The objectives of the research were: to validate an organisational culture questionnaire; to verify and adapt, if necessary, the theoretical model of organisational culture; to determine whether subcultures are formed in a large organisation. Methodology: Two statistical procedures were used to validate the questionnaire, namely confirmatory factor analysis and principal axis factoring. The analysis of variance and t-test were used to detect subcultures. Sample characteristics: Four hundred and eighty seven (487) employees from a listed company participated in the survey. The sample was drawn from all eight regions and indicated biographical variables such as job grade, gender, race and employment status. Key findings: The results indicated that management processes appears to be the dimension which differs the most between biographical groups and leads to the creation of subcultures in the different regions. It also appears that subcultures are formed due to different interpretations of the vision and mission and operationalisation thereof according to the needs and circumstances of specific biographical groups. The results of the confirmatory factor analysis confirmed the original dimensions of the organisational culture model, with only one dimension being renamed. Discussion: An understanding of the subcultures in an organisation can assist managers to manage, not only strategically but also operationally, the relationships between the various employee groupings more effectively. The implications of the study is that managers should not blindly suppress subcultures, but rather understand them, incorporate them in strategic planning and manage them as a business advantage.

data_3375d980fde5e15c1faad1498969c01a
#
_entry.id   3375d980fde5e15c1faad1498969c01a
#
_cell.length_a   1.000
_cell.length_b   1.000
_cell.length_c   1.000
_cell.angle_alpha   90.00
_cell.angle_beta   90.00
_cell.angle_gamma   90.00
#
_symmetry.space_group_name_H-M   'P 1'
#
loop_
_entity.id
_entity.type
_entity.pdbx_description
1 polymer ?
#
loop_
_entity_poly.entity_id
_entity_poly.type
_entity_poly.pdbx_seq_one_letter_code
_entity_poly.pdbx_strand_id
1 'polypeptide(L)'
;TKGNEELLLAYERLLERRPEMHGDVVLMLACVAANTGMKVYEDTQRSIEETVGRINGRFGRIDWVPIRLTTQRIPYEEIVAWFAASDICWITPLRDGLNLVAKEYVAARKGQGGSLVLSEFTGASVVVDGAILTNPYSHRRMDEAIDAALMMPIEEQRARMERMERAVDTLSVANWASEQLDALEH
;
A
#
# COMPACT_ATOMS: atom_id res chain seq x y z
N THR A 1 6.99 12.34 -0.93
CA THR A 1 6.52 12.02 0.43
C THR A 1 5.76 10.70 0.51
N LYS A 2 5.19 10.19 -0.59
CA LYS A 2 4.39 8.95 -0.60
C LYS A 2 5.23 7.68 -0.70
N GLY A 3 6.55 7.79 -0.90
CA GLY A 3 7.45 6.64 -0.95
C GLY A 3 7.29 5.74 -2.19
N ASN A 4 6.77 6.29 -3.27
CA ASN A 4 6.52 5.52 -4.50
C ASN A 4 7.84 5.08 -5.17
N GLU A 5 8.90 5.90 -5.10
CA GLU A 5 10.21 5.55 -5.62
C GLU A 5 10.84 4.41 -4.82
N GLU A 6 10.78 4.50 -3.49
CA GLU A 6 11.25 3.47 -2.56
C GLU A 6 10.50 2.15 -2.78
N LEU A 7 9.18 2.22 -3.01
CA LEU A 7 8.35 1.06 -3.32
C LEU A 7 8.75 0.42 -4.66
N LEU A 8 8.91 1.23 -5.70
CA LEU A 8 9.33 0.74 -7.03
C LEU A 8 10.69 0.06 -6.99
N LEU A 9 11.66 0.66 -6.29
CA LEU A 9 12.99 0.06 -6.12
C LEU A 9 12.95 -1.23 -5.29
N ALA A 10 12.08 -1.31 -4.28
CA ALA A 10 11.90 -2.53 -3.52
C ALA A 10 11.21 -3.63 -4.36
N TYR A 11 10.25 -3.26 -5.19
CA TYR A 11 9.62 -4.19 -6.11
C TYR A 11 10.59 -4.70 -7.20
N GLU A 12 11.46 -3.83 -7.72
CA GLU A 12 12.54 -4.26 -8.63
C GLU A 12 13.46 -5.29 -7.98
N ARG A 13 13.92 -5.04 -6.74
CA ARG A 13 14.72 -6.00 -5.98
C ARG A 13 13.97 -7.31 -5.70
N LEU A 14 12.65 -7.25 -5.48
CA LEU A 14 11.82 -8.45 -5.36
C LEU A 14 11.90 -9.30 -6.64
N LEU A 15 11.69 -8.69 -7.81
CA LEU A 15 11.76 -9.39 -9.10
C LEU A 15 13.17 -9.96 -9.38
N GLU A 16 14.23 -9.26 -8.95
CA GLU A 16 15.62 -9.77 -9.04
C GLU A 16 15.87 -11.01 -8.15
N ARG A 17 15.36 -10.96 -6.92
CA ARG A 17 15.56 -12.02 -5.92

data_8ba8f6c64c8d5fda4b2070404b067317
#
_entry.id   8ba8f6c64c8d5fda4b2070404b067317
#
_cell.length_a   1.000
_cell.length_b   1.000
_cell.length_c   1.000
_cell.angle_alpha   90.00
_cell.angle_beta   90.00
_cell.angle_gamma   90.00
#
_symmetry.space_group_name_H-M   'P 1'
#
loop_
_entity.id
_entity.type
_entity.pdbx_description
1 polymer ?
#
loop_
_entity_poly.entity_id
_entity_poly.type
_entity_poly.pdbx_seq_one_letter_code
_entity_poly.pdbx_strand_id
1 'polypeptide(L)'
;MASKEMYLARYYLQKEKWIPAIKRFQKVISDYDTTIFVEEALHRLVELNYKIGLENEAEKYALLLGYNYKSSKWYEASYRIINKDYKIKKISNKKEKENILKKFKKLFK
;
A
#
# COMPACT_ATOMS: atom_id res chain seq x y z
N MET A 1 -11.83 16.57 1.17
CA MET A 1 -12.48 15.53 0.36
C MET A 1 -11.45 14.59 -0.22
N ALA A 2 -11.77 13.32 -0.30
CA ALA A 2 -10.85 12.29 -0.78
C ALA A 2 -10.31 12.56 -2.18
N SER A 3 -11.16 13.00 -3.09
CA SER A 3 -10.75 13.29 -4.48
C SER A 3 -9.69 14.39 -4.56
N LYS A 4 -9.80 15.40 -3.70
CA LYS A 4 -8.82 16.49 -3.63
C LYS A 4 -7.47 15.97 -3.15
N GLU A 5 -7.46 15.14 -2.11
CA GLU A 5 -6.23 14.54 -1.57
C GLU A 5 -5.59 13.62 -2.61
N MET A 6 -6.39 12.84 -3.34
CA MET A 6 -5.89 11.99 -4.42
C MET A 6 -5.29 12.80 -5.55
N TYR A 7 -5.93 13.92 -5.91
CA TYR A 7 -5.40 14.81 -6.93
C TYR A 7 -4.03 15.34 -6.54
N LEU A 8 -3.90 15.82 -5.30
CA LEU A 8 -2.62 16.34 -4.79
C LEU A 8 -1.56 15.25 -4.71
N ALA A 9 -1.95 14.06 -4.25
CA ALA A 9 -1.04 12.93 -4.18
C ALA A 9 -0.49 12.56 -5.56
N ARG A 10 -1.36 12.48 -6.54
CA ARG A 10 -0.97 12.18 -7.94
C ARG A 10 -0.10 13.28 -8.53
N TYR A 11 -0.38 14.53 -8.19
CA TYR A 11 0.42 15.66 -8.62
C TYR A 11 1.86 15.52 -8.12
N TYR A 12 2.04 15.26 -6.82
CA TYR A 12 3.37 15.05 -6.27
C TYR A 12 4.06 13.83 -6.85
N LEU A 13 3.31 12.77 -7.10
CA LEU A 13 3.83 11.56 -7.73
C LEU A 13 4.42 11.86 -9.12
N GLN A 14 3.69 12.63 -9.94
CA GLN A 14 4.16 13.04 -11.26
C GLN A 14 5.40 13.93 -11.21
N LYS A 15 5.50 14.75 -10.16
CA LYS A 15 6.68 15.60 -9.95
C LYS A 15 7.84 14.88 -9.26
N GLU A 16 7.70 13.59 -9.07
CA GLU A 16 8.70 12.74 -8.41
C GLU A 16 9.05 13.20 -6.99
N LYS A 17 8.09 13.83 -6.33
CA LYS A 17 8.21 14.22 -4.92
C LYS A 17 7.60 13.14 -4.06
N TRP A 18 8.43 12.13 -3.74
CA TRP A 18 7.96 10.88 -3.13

|Keywords:||Organisational Culture, Culture Model, Subcultures, Confirmatory Factor Analysis, Organisational System, Dimensions of Culture|
Professor, Department of Industrial and Organisational Psychology, University of South Africa, Johannesburg, Gauteng, South Africa
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